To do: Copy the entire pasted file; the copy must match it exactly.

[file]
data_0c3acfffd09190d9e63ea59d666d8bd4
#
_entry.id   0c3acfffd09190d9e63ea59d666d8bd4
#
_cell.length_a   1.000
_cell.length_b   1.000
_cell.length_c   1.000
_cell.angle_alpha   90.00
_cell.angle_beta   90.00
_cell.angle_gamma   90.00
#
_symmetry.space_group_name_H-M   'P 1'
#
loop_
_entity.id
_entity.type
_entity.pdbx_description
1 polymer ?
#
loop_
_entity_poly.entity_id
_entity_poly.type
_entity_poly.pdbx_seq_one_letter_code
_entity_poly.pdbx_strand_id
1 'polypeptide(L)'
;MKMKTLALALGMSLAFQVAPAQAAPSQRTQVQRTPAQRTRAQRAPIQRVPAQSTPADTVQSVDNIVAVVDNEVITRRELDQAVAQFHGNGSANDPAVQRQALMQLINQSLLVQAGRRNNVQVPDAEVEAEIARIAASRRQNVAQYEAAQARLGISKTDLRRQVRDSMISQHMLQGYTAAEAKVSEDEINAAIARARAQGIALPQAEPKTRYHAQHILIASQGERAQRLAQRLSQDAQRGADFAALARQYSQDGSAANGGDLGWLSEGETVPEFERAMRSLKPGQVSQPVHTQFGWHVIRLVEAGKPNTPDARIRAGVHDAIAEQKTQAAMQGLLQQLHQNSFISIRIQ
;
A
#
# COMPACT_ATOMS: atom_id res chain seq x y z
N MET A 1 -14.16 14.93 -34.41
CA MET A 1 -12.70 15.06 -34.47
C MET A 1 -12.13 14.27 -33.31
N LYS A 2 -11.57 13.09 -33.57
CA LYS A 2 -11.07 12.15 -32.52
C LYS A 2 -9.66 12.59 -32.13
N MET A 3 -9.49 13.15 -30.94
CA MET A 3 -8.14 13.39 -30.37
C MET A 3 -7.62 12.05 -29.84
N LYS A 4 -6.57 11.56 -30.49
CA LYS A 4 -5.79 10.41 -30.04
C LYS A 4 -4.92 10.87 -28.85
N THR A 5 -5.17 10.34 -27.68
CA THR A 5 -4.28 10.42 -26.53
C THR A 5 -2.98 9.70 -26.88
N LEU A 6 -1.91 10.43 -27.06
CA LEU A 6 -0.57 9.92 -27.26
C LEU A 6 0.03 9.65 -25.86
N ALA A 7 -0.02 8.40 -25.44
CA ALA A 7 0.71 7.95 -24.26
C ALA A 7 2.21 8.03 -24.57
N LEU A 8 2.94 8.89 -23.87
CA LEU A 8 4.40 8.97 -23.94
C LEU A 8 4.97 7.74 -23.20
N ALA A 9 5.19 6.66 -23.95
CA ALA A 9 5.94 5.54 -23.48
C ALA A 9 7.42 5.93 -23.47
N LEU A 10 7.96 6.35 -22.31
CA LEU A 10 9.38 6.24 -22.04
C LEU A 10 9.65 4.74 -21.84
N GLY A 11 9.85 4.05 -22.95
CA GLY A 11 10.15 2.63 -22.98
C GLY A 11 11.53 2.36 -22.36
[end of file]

data_0c3acfffd09190d9e63ea59d666d8bd4
#
_entry.id   0c3acfffd09190d9e63ea59d666d8bd4
#
_cell.length_a   1.000
_cell.length_b   1.000
_cell.length_c   1.000
_cell.angle_alpha   90.00
_cell.angle_beta   90.00
_cell.angle_gamma   90.00
#
_symmetry.space_group_name_H-M   'P 1'
#
loop_
_entity.id
_entity.type
_entity.pdbx_description
1 polymer ?
#
loop_
_entity_poly.entity_id
_entity_poly.type
_entity_poly.pdbx_seq_one_letter_code
_entity_poly.pdbx_strand_id
1 'polypeptide(L)'
;MKMKTLALALGMSLAFQVAPAQAAPSQRTQVQRTPAQRTRAQRAPIQRVPAQSTPADTVQSVDNIVAVVDNEVITRRELDQAVAQFHGNGSANDPAVQRQALMQLINQSLLVQAGRRNNVQVPDAEVEAEIARIAASRRQNVAQYEAAQARLGISKTDLRRQVRDSMISQHMLQGYTAAEAKVSEDEINAAIARARAQGIALPQAEPKTRYHAQHILIASQGERAQRLAQRLSQDAQRGADFAALARQYSQDGSAANGGDLGWLSEGETVPEFERAMRSLKPGQVSQPVHTQFGWHVIRLVEAGKPNTPDARIRAGVHDAIAEQKTQAAMQGLLQQLHQNSFISIRIQ
;
A
#
# COMPACT_ATOMS: atom_id res chain seq x y z
N MET A 1 -14.16 14.93 -34.41
CA MET A 1 -12.70 15.06 -34.47
C MET A 1 -12.13 14.27 -33.31
N LYS A 2 -11.57 13.09 -33.57
CA LYS A 2 -11.07 12.15 -32.52
C LYS A 2 -9.66 12.59 -32.13
N MET A 3 -9.49 13.15 -30.94
CA MET A 3 -8.14 13.39 -30.37
C MET A 3 -7.62 12.05 -29.84
N LYS A 4 -6.57 11.56 -30.49
CA LYS A 4 -5.79 10.41 -30.04
C LYS A 4 -4.92 10.87 -28.85
N THR A 5 -5.17 10.34 -27.68
CA THR A 5 -4.28 10.42 -26.53
C THR A 5 -2.98 9.70 -26.88
N LEU A 6 -1.91 10.43 -27.06
CA LEU A 6 -0.57 9.92 -27.26
C LEU A 6 0.03 9.65 -25.86
N ALA A 7 -0.02 8.40 -25.44
CA ALA A 7 0.71 7.95 -24.26
C ALA A 7 2.21 8.03 -24.57
N LEU A 8 2.94 8.89 -23.87
CA LEU A 8 4.40 8.97 -23.94
C LEU A 8 4.97 7.74 -23.20
N ALA A 9 5.19 6.66 -23.95
CA ALA A 9 5.94 5.54 -23.48
C ALA A 9 7.42 5.93 -23.47
N LEU A 10 7.96 6.35 -22.31
CA LEU A 10 9.38 6.24 -22.04
C LEU A 10 9.65 4.74 -21.84
N GLY A 11 9.85 4.05 -22.95
CA GLY A 11 10.15 2.63 -22.98
C GLY A 11 11.53 2.36 -22.36